British Education Secretary Michael Gove proposed for a “narrative of British progress” to be taught in history courses. Giles Fraser unpacks the submerged Christian assumptions behind such thinking:
What is at work here is secularised theology, technically a form of eschatology – the belief that history is the expression of God’s purpose for humanity, that it begins with the fall and works its way towards the salvation of the human race. Here, history is always working towards some final end or purpose. Forget the fact that Gove, Marx, Fukuyama et al present their history in the neutral trappings of social science; the very idea that history contains some teleology is, as John Gray has pointed out in his recent book The Silence of Animals, a hollowed-out version of Christian theology.
Not that all religious people accept this mythology. Even [Herbert] Butterfield, who was himself profoundly Christian, refused to see history as evidence for the hand of God guiding us towards some inevitable conclusion. On the other hand, we all love a story: one with a beginning, middle and end. And to see history as simply one damn thing after another seems to rob it of that larger meaning that many want to read into it.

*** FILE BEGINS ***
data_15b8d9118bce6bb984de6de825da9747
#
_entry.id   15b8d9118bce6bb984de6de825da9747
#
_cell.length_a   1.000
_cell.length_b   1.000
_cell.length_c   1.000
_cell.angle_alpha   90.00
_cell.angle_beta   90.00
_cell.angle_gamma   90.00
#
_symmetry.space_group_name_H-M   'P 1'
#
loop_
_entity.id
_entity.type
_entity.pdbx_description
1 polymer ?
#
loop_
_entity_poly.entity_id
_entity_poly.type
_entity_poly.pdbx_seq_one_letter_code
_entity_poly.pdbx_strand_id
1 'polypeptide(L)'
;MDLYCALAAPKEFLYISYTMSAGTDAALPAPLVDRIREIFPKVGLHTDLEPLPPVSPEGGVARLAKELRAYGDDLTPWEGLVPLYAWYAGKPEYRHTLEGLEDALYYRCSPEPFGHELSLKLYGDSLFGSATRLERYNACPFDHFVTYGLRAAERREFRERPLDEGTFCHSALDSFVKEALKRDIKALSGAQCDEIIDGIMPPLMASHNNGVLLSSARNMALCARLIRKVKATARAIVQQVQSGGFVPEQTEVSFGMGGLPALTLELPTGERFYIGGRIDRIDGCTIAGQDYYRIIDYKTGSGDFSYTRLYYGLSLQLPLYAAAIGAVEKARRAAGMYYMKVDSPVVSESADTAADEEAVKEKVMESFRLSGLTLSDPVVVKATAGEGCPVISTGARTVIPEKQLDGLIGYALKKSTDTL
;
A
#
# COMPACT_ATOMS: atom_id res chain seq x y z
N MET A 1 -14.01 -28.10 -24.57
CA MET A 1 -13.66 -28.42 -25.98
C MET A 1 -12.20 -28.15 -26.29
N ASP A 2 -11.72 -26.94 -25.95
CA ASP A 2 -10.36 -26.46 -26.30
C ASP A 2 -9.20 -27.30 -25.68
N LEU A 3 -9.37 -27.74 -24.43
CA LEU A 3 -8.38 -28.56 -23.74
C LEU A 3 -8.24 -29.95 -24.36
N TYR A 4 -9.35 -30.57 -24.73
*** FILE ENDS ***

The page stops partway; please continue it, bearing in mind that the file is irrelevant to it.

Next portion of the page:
Deciding between these competing views of history requires us to recognise that some of our secular ideas have a hidden theological substructure. “What presents itself as the ‘secularisation’ of theological concepts will have to be understood, in the last analysis, as an adaptation of traditional theology to the intellectual climate produced by modern philosophy or science,” was how the political philosopher Leo Strauss put it.